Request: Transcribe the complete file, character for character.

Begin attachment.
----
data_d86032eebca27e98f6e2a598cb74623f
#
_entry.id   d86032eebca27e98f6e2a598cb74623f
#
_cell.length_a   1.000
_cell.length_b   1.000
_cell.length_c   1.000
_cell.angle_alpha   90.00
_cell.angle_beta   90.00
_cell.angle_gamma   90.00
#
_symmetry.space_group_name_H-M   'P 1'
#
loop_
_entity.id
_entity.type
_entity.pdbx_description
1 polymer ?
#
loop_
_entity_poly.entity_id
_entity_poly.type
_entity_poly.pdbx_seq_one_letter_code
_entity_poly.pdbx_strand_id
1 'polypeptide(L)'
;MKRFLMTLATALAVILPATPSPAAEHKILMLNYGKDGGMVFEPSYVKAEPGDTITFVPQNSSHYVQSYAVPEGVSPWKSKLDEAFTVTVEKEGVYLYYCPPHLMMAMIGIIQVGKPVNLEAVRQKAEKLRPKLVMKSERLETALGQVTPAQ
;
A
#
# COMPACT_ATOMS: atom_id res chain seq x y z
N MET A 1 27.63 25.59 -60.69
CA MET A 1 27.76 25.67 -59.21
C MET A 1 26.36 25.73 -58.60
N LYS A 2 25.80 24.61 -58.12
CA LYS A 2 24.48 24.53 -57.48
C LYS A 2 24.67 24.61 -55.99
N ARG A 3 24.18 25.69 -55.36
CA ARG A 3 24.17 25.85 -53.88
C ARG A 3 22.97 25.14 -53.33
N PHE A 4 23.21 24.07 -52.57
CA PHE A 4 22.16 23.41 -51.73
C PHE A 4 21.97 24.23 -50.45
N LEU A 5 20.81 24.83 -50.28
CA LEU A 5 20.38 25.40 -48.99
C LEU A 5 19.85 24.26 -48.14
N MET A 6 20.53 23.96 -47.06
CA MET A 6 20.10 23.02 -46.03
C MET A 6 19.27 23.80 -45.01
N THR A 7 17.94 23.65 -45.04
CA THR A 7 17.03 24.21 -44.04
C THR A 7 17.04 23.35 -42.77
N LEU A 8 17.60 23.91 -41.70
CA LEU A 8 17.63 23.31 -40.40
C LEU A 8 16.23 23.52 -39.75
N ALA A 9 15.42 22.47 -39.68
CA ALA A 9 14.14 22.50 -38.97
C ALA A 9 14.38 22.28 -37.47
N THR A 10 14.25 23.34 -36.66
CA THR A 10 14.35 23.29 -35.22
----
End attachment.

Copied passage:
data_d86032eebca27e98f6e2a598cb74623f
#
_entry.id   d86032eebca27e98f6e2a598cb74623f
#
_cell.length_a   1.000
_cell.length_b   1.000
_cell.length_c   1.000
_cell.angle_alpha   90.00
_cell.angle_beta   90.00
_cell.angle_gamma   90.00
#
_symmetry.space_group_name_H-M   'P 1'
#
loop_
_entity.id
_entity.type
_entity.pdbx_description
1 polymer ?
#
loop_
_entity_poly.entity_id
_entity_poly.type
_entity_poly.pdbx_seq_one_letter_code
_entity_poly.pdbx_strand_id
1 'polypeptide(L)'
;MKRFLMTLATALAVILPATPSPAAEHKILMLNYGKDGGMVFEPSYVKAEPGDTITFVPQNSSHYVQSYAVPEGVSPWKSKLDEAFTVTVEKEGVYLYYCPPHLMMAMIGIIQVGKPVNLEAVRQKAEKLRPKLVMKSERLETALGQVTPAQ
;
A
#
# COMPACT_ATOMS: atom_id res chain seq x y z
N MET A 1 27.63 25.59 -60.69
CA MET A 1 27.76 25.67 -59.21
C MET A 1 26.36 25.73 -58.60
N LYS A 2 25.80 24.61 -58.12
CA LYS A 2 24.48 24.53 -57.48
C LYS A 2 24.67 24.61 -55.99
N ARG A 3 24.18 25.69 -55.36
CA ARG A 3 24.17 25.85 -53.88
C ARG A 3 22.97 25.14 -53.33
N PHE A 4 23.21 24.07 -52.57
CA PHE A 4 22.16 23.41 -51.73
C PHE A 4 21.97 24.23 -50.45
N LEU A 5 20.81 24.83 -50.28
CA LEU A 5 20.38 25.40 -48.99
C LEU A 5 19.85 24.26 -48.14
N MET A 6 20.53 23.96 -47.06
CA MET A 6 20.10 23.02 -46.03
C MET A 6 19.27 23.80 -45.01
N THR A 7 17.94 23.65 -45.04
CA THR A 7 17.03 24.21 -44.04
C THR A 7 17.04 23.35 -42.77
N LEU A 8 17.60 23.91 -41.70
CA LEU A 8 17.63 23.31 -40.40
C LEU A 8 16.23 23.52 -39.75
N ALA A 9 15.42 22.47 -39.68
CA ALA A 9 14.14 22.50 -38.97
C ALA A 9 14.38 22.28 -37.47
N THR A 10 14.25 23.34 -36.66
CA THR A 10 14.35 23.29 -35.22